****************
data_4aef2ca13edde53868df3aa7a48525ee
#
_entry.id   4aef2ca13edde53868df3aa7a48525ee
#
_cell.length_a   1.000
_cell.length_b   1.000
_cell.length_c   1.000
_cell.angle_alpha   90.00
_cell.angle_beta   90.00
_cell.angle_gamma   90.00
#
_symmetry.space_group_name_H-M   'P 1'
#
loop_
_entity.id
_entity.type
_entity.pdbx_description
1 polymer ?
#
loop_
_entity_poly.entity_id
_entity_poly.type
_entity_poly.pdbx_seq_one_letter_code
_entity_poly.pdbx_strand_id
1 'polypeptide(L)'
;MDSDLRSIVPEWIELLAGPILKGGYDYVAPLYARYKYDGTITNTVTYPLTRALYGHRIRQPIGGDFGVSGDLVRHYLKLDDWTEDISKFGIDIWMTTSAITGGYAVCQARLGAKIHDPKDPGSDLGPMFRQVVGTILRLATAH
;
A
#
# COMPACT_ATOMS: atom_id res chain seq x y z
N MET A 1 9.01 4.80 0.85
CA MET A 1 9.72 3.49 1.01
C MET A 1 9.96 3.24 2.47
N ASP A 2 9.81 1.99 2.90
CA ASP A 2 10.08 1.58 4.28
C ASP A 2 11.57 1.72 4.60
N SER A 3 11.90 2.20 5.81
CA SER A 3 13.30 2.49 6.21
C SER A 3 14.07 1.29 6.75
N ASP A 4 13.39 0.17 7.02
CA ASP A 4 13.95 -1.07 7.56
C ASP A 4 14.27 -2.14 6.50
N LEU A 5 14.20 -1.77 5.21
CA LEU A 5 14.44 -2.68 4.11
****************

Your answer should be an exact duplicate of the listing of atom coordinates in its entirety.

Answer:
data_4aef2ca13edde53868df3aa7a48525ee
#
_entry.id   4aef2ca13edde53868df3aa7a48525ee
#
_cell.length_a   1.000
_cell.length_b   1.000
_cell.length_c   1.000
_cell.angle_alpha   90.00
_cell.angle_beta   90.00
_cell.angle_gamma   90.00
#
_symmetry.space_group_name_H-M   'P 1'
#
loop_
_entity.id
_entity.type
_entity.pdbx_description
1 polymer ?
#
loop_
_entity_poly.entity_id
_entity_poly.type
_entity_poly.pdbx_seq_one_letter_code
_entity_poly.pdbx_strand_id
1 'polypeptide(L)'
;MDSDLRSIVPEWIELLAGPILKGGYDYVAPLYARYKYDGTITNTVTYPLTRALYGHRIRQPIGGDFGVSGDLVRHYLKLDDWTEDISKFGIDIWMTTSAITGGYAVCQARLGAKIHDPKDPGSDLGPMFRQVVGTILRLATAH
;
A
#
# COMPACT_ATOMS: atom_id res chain seq x y z
N MET A 1 9.01 4.80 0.85
CA MET A 1 9.72 3.49 1.01
C MET A 1 9.96 3.24 2.47
N ASP A 2 9.81 1.99 2.90
CA ASP A 2 10.08 1.58 4.28
C ASP A 2 11.57 1.72 4.60
N SER A 3 11.90 2.20 5.81
CA SER A 3 13.30 2.49 6.21
C SER A 3 14.07 1.29 6.75
N ASP A 4 13.39 0.17 7.02
CA ASP A 4 13.95 -1.07 7.56
C ASP A 4 14.27 -2.14 6.50
N LEU A 5 14.20 -1.77 5.21
CA LEU A 5 14.44 -2.68 4.11